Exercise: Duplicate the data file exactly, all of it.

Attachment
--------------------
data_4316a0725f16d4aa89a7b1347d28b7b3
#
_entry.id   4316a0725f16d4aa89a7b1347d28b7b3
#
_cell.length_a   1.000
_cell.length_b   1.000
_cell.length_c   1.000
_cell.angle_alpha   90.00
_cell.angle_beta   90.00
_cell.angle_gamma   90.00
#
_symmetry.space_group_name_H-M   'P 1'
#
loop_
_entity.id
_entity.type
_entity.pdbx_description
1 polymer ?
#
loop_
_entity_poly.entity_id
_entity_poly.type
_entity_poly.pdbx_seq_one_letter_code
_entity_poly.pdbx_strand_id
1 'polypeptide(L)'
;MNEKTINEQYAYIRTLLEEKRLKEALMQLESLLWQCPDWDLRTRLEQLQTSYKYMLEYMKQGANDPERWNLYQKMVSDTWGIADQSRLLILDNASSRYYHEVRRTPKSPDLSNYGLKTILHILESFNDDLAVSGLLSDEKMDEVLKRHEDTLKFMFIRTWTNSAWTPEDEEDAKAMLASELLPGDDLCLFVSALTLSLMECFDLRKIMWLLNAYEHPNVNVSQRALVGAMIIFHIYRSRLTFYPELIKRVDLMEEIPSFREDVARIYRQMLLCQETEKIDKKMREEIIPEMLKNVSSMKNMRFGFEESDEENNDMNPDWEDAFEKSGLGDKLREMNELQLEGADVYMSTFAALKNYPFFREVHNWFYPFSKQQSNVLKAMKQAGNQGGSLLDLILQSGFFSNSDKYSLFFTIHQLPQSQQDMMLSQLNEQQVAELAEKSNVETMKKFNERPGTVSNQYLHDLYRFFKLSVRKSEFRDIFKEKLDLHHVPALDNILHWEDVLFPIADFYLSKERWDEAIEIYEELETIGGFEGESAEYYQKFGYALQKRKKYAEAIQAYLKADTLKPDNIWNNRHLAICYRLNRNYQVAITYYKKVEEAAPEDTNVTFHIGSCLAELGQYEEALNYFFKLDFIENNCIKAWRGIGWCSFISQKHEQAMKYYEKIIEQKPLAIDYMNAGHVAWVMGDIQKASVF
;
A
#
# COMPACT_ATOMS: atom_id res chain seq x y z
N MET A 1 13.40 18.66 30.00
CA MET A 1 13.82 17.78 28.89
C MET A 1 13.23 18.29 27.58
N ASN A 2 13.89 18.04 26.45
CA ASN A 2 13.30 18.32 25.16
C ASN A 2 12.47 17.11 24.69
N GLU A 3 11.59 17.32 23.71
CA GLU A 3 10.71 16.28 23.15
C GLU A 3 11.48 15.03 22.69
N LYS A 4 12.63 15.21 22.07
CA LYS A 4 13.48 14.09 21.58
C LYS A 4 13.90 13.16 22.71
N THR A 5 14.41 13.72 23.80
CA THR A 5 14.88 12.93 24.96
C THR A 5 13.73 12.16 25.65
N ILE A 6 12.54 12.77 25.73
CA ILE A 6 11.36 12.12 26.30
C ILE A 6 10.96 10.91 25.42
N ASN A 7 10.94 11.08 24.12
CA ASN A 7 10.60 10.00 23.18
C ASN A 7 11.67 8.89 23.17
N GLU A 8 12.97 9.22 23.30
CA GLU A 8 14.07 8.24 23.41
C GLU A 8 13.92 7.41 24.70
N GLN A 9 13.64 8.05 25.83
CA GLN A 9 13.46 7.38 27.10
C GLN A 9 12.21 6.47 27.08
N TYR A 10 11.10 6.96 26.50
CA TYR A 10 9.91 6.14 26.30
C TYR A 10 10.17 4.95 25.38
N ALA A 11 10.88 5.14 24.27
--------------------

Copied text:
data_4316a0725f16d4aa89a7b1347d28b7b3
#
_entry.id   4316a0725f16d4aa89a7b1347d28b7b3
#
_cell.length_a   1.000
_cell.length_b   1.000
_cell.length_c   1.000
_cell.angle_alpha   90.00
_cell.angle_beta   90.00
_cell.angle_gamma   90.00
#
_symmetry.space_group_name_H-M   'P 1'
#
loop_
_entity.id
_entity.type
_entity.pdbx_description
1 polymer ?
#
loop_
_entity_poly.entity_id
_entity_poly.type
_entity_poly.pdbx_seq_one_letter_code
_entity_poly.pdbx_strand_id
1 'polypeptide(L)'
;MNEKTINEQYAYIRTLLEEKRLKEALMQLESLLWQCPDWDLRTRLEQLQTSYKYMLEYMKQGANDPERWNLYQKMVSDTWGIADQSRLLILDNASSRYYHEVRRTPKSPDLSNYGLKTILHILESFNDDLAVSGLLSDEKMDEVLKRHEDTLKFMFIRTWTNSAWTPEDEEDAKAMLASELLPGDDLCLFVSALTLSLMECFDLRKIMWLLNAYEHPNVNVSQRALVGAMIIFHIYRSRLTFYPELIKRVDLMEEIPSFREDVARIYRQMLLCQETEKIDKKMREEIIPEMLKNVSSMKNMRFGFEESDEENNDMNPDWEDAFEKSGLGDKLREMNELQLEGADVYMSTFAALKNYPFFREVHNWFYPFSKQQSNVLKAMKQAGNQGGSLLDLILQSGFFSNSDKYSLFFTIHQLPQSQQDMMLSQLNEQQVAELAEKSNVETMKKFNERPGTVSNQYLHDLYRFFKLSVRKSEFRDIFKEKLDLHHVPALDNILHWEDVLFPIADFYLSKERWDEAIEIYEELETIGGFEGESAEYYQKFGYALQKRKKYAEAIQAYLKADTLKPDNIWNNRHLAICYRLNRNYQVAITYYKKVEEAAPEDTNVTFHIGSCLAELGQYEEALNYFFKLDFIENNCIKAWRGIGWCSFISQKHEQAMKYYEKIIEQKPLAIDYMNAGHVAWVMGDIQKASVF
;
A
#
# COMPACT_ATOMS: atom_id res chain seq x y z
N MET A 1 13.40 18.66 30.00
CA MET A 1 13.82 17.78 28.89
C MET A 1 13.23 18.29 27.58
N ASN A 2 13.89 18.04 26.45
CA ASN A 2 13.30 18.32 25.16
C ASN A 2 12.47 17.11 24.69
N GLU A 3 11.59 17.32 23.71
CA GLU A 3 10.71 16.28 23.15
C GLU A 3 11.48 15.03 22.69
N LYS A 4 12.63 15.21 22.07
CA LYS A 4 13.48 14.09 21.58
C LYS A 4 13.90 13.16 22.71
N THR A 5 14.41 13.72 23.80
CA THR A 5 14.88 12.93 24.96
C THR A 5 13.73 12.16 25.65
N ILE A 6 12.54 12.77 25.73
CA ILE A 6 11.36 12.12 26.30
C ILE A 6 10.96 10.91 25.42
N ASN A 7 10.94 11.08 24.12
CA ASN A 7 10.60 10.00 23.18
C ASN A 7 11.67 8.89 23.17
N GLU A 8 12.97 9.22 23.30
CA GLU A 8 14.07 8.24 23.41
C GLU A 8 13.92 7.41 24.70
N GLN A 9 13.64 8.05 25.83
CA GLN A 9 13.46 7.38 27.10
C GLN A 9 12.21 6.47 27.08
N TYR A 10 11.10 6.96 26.50
CA TYR A 10 9.91 6.14 26.30
C TYR A 10 10.17 4.95 25.38
N ALA A 11 10.88 5.14 24.27